My first introduction to Cheyenne Marie Mize came several years ago when the Louisville-based songwriter appeared on "Among the Gold," a six-song EP of 19th century American parlor music with Bonnie “Prince” Billy. Still, I knew little of her solo work until last fall, when I caught Mize’s set at Hopscotch music festival in Raleigh. Her sprawling performance at the crowded bar was all I needed to see: Cheyenne Marie Mize is far better suited to be a bandleader than a bandmember.

We had originally planned to shoot on the back porch of a house on Riverside Drive. In the cooler months, the location offers a clear and breathtaking overlook of the River District and downtown. But I hadn’t considered the extent of new growth that comes with spring, and the vibrant foliage has all but erased the once stunning views. I called Cheyenne, somewhat embarrassed, to break the news. She was undeterred, and her casual, up-for-anything attitude instantly set me at ease.

We met at One Stop downtown, where Mize would perform a full set later that evening. She showed up alone and empty handed, having given her band the afternoon off to have drinks and dinner at The LAB. I arrived toting my acoustic guitar. Mize’s newest offering is a loud, rock-centric affair, and the multi-instrumentalist had only brought her electric guitar for these dates.

We walked into town aimlessly, hoping to stumble on a quiet, comfortable spot to film. We passed Pritchard Park, and it seemed as good a spot as any. Cheyenne set up on a bench, I asked a nice older gentleman to turn down his radio and we started rolling. Strangely, although my office is less than a block away, I rarely venture into the park, and it felt as unfamiliar and new to me as it must have to Cheyenne.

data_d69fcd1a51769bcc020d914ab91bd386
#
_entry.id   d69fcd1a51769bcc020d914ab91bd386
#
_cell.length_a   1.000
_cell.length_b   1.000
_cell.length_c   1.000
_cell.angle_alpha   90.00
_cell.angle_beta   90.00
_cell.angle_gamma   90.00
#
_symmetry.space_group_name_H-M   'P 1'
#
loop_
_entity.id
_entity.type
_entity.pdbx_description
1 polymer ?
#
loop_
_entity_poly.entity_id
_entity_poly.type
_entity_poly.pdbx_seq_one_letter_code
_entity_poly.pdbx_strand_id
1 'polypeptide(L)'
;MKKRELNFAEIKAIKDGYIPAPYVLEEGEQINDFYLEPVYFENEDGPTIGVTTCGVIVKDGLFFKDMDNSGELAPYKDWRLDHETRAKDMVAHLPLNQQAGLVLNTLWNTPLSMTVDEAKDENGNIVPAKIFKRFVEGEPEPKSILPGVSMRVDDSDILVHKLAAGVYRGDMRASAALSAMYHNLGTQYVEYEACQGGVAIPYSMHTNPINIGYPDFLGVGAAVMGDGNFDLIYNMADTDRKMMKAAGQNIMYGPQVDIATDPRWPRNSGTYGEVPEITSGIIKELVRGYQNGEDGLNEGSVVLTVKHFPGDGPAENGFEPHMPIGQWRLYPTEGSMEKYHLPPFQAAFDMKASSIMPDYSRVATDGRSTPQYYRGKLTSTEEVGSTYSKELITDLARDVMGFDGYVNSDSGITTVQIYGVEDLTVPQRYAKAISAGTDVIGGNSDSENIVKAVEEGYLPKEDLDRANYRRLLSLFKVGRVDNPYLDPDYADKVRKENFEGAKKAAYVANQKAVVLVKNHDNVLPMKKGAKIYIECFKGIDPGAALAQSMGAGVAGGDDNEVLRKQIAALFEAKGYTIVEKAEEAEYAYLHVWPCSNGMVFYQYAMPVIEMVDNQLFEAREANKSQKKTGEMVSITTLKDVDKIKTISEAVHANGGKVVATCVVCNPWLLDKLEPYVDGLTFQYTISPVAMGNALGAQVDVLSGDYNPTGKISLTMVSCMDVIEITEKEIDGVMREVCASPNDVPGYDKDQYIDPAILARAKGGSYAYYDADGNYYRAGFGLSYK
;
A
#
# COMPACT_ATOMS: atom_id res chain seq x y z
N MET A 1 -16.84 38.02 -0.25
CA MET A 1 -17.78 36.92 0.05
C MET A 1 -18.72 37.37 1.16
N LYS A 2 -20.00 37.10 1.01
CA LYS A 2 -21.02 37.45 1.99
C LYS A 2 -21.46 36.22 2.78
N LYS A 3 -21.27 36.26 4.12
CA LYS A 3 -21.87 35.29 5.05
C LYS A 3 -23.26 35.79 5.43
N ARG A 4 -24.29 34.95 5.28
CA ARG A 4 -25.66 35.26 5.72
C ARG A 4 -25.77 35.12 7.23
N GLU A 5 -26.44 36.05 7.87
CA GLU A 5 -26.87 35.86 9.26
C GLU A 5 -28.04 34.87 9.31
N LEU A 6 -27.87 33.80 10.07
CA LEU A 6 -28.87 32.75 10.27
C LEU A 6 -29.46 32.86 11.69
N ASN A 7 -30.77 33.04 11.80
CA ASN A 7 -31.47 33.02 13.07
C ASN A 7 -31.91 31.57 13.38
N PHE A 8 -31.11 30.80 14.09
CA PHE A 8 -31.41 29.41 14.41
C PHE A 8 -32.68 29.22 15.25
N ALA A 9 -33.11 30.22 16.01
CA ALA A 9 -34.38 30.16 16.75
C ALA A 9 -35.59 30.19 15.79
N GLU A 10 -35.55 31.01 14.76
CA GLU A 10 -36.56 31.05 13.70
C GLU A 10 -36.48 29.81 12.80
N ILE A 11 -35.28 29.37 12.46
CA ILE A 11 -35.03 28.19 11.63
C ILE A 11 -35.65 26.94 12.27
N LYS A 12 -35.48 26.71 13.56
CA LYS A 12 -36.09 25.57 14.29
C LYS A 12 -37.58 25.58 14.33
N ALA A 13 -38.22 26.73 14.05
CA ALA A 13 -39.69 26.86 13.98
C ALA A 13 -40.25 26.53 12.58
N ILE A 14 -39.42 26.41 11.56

We shot several takes of “It Lingers,” battling the roar of city buses and the echo of passing sirens with little success. Each ruined take fed my anxiety, but Cheyenne was friendly and talkative. As before, her patience set me at ease, and eventually we made it through the entire song without interruption.

As we left the park, I asked Cheyenne if she’d like to film a song on the piano in World Coffee Cafe, fully expecting the singer to opt for dinner with her band instead. To my surprise, she seemed excited about the prospect, and we headed around the corner to scope out the room.

This performance was about as casual and impromptu as they come. Several customers were chatting in the back, and when they asked if we’d like them to move, I signaled to Cheyenne that it was her call. “No,” she said, “you’re all right.” The piano was old and out of tune, but she seemed charmed by its worn quality. Cheyenne wailed on the old upright, belting out a bouncy melody that sent shivers up my spine and bellowed through the entire shop. Strangely, the customers took little notice: you can hear the ring of a cell phone near the end of the performance, and the dreadlocked Grateful Dead fan in the background is so focused on his sewing that he is oblivious to the performance taking place a few feet away.

“Going Under” was filmed on a lark. Neither of us had anticipated recording on a piano, and the surroundings were ... well, a little weird. But Cheyenne’s raw talent, willingness to experiment and performing experience shone through. Despite the less than stellar audio quality, I think its rough-around-the-edges quality actually makes for a more compelling video. And with a voice as powerful as Cheyenne’s, you really can’t go wrong.

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